Sundance 2013: Dick Cheney in New Doc: 'If You Want to Be Loved, Go Be a Movie Star'
"The World According to Dick Cheney," which premiered at the MARC on Friday, offers a look at the politician's four decades of public service.
Early on in the documentary The World According to Dick Cheney, the former vice president makes it clear that he won't be apologizing for any of the controversies that clouded his four-decade political career.
“If you want to be loved, go be a movie star,” Cheney says, the first of several times he indicates that he believes the tough, sometimes politically damaging choices he made throughout his career were in the best interest of the country he served.
Directors R. J. Cutler and Greg Finton begin the film with a biographical section that explores Cheney's early years -- meeting eventual wife Lynne in high school, flunking out of Yale University and being arrested for driving while intoxicated twice within a span of nine months in 1962 and 1963. Some of the revelations -- particularly those about Cheney's troubles with the law -- drew some laughter from the crowd in the 525-seat MARC theater. But the film is not meant to be a takedown of Cheney, Cutler said during the post-screening Q&A.
“This film is not intended to put vice president Cheney on trial,” Cutler said. “Obviously, this film examines what we believe is arguably the most influential non-presidential political figure this country has ever known.”
The documentary was financed by Showtime and will air on the pay cable network on March 15.
Most of the film is centered on Cheney's political career, which began in earnest when Donald Rumsfeld, then director of the Office of Economic Opportunity under President Richard Nixon, hired him in 1969. Cheney and Rumsfeld, who is featured throughout the documentary, would become best friends and work closely in President George W. Bush's administration.
Those eight Bush years make up the heart of the film, which largely relies on Cheney, his associates and journalists like Bob Woodward to tell the story. Because Cheney was involved either directly or indirectly in so many political controversies from this era, there is no shortage of material. Topics covered include Cheney's response to 9/11, the Iraq War, the Valerie Plame/CIA scandal, warrantless surveillance of Americans and the creation of the detention facility at Guantanamo Bay, among others.
Cheney shows no contrition, summing up his career at the end of the film with a line that made some in the audience snicker: “If I had to do it over again I'd do it in a minute.”
One attendee took issue with the filmmakers' choices, saying during the post-screening Q&A that he felt the directors didn't go far enough in exposing Cheney for being a “sociopath” who was willing to lie to achieve his political goals.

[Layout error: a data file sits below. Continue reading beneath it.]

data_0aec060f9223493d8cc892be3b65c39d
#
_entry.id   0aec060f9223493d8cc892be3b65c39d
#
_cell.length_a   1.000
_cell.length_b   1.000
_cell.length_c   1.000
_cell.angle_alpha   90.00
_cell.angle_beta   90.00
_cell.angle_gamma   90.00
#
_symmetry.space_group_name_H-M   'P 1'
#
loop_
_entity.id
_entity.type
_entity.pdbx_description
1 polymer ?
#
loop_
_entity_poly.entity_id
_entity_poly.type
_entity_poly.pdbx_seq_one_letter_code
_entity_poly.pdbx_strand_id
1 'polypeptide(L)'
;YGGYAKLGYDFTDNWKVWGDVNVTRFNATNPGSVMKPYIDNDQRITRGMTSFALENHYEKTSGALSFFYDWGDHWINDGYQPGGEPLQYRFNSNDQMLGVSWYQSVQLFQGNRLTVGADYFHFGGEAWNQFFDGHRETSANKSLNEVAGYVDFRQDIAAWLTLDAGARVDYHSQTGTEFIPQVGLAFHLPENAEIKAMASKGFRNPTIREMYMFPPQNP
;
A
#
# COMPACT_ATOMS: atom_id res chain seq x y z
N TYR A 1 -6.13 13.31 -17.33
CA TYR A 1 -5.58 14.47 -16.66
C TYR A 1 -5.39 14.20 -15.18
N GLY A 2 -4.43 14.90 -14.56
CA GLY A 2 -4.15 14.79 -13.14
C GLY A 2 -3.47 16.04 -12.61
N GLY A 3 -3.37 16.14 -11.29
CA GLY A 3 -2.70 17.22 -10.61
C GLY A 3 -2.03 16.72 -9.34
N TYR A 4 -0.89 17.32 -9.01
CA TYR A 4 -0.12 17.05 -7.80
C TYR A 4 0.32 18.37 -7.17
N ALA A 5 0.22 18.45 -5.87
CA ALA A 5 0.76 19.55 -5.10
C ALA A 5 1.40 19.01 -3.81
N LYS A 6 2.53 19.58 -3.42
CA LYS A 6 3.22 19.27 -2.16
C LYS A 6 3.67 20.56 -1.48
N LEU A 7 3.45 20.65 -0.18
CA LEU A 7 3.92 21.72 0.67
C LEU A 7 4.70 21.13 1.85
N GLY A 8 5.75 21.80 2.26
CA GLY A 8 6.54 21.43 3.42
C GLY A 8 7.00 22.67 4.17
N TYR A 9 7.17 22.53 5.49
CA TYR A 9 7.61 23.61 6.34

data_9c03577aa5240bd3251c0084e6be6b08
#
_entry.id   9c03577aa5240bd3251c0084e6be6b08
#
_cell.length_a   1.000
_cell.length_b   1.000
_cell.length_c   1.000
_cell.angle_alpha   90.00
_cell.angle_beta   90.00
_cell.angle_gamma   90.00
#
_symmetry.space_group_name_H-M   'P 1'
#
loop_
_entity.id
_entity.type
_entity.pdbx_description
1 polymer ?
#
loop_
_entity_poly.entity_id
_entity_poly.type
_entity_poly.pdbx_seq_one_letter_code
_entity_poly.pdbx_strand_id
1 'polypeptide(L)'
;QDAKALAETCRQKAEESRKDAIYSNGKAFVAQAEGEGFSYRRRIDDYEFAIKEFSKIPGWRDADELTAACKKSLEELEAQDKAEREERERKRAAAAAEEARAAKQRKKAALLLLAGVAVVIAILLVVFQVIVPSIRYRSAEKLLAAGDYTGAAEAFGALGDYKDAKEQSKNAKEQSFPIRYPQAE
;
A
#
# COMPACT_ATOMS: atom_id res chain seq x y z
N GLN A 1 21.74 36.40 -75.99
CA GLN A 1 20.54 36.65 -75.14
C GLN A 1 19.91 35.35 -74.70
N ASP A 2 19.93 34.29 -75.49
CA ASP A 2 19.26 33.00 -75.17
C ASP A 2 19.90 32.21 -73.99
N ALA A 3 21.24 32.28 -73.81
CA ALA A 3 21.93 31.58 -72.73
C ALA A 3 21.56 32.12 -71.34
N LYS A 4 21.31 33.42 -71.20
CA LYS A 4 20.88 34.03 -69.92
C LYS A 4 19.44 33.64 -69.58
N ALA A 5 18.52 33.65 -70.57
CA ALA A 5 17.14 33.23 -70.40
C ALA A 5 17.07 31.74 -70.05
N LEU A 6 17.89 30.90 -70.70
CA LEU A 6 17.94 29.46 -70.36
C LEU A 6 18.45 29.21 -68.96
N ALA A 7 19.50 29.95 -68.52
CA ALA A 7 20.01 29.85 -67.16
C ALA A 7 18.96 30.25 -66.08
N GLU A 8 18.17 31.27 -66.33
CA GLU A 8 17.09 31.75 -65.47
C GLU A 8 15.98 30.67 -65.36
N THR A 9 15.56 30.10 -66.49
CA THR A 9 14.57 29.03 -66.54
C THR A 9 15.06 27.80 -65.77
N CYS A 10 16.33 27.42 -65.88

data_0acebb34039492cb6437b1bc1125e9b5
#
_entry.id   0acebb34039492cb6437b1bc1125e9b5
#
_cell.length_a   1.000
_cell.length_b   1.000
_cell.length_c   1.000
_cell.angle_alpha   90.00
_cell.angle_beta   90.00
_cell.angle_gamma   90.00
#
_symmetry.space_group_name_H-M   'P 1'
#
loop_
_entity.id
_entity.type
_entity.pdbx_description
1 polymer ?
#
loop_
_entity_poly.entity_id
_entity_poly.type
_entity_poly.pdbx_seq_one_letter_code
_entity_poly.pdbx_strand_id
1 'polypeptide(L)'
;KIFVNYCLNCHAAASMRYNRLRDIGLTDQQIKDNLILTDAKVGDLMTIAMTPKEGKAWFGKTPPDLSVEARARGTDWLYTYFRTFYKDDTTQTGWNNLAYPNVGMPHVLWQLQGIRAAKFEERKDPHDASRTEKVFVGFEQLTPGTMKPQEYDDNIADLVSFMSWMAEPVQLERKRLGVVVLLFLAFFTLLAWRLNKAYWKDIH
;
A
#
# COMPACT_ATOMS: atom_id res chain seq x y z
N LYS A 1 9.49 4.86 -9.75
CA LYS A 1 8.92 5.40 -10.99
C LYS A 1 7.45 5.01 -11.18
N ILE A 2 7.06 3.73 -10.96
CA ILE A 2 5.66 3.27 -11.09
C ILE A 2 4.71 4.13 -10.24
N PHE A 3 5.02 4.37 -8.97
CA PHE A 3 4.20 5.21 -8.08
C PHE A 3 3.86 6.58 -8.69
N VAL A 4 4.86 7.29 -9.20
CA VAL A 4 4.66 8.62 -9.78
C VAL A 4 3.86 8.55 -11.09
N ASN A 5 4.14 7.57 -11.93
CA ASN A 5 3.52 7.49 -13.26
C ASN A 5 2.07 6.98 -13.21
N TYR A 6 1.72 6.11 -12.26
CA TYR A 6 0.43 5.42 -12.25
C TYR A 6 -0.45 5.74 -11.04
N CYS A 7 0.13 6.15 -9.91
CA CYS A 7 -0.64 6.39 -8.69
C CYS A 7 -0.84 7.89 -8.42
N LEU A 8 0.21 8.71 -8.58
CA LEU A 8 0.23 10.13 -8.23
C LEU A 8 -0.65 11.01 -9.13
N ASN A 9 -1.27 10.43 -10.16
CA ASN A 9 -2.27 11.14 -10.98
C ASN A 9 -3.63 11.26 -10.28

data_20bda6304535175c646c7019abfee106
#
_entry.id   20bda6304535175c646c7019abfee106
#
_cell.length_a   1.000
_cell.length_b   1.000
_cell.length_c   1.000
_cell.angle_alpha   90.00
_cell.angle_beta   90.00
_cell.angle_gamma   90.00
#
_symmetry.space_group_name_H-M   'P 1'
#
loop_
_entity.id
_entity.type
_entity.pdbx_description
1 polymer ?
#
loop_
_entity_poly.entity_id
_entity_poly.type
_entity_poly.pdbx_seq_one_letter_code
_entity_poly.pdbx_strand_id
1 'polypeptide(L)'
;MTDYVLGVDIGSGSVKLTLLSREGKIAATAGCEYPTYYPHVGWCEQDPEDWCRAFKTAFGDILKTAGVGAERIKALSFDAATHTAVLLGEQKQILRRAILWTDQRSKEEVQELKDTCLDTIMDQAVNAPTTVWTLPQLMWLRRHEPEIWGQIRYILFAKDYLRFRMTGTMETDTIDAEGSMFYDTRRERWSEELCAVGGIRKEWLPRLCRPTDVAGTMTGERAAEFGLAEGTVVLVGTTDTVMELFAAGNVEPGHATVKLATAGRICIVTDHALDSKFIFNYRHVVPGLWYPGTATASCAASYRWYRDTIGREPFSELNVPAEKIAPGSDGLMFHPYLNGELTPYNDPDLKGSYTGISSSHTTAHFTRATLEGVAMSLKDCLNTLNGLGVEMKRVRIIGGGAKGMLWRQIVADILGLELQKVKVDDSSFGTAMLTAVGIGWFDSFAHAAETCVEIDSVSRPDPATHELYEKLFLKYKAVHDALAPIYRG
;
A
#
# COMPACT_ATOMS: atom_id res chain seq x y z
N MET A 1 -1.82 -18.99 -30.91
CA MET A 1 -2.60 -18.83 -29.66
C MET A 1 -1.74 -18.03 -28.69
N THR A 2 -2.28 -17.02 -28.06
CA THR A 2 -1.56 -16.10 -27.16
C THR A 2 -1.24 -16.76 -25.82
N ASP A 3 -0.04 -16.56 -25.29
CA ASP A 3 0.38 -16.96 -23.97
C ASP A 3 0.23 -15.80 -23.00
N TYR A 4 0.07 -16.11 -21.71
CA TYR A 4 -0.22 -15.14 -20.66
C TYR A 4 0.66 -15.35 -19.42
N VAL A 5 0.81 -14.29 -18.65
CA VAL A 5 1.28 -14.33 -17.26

“People are going to have a wide range of reactions to him and to the film,” Cutler said. “I do think the question of conviction that you are hitting upon is certainly central to what this film is about. ... When is conviction something else? When does it go to demagoguery?”
The filmmakers have screened the documentary for Cheney but wouldn't characterize his reaction to it. “It was a fascinating experience," said Cutler, who produced the 1993 documentary The War Room, which examined Bill Clinton’s presidential campaign. “I am not going to speak on his behalf -- him being the former vice president.”
Cutler also noted that there was material left on the cutting room floor, including a detailing of Cheney's attempt to get then U.S. Attorney General John Ashcroft to sign off on warrantless wiretapping while he was laid up in the hospital. The project also does not delve into Cheney's personal life beyond his early years in Wyoming. There is no mention, for example, of his daughter Mary, who is a lesbian and has been credited with convincing Cheney to support same-sex marriage. (Nor is there any mention of the 2006 hunting accident in which Cheney shot friend Harry Whittington; and there is only a brief segment on Cheney's time at Halliburton.)
“There is a four-hour version of this movie that's really good,” Cutler said. “You make choices. We interviewed every member of his family. Again, they were generous with their time. But it's just an example of the filmmaking process. This story is not about his family. This story is about his career and political life.”
Cutler, who made the 2009 Sundance documentary The September Issue (about Vogue magazine), first approached Cheney about the project in August 2011. Cheney didn't meet with the filmmakers until March 2012. “Shortly thereafter, he agreed to participate,” Cutler said, adding that there were no preconditions to the interview. “There were no parameters established.”
Cutler and Francis Gasparini produced The World According to Dick Cheney. Ryan Gallagher and Trevor Smith were co-producers.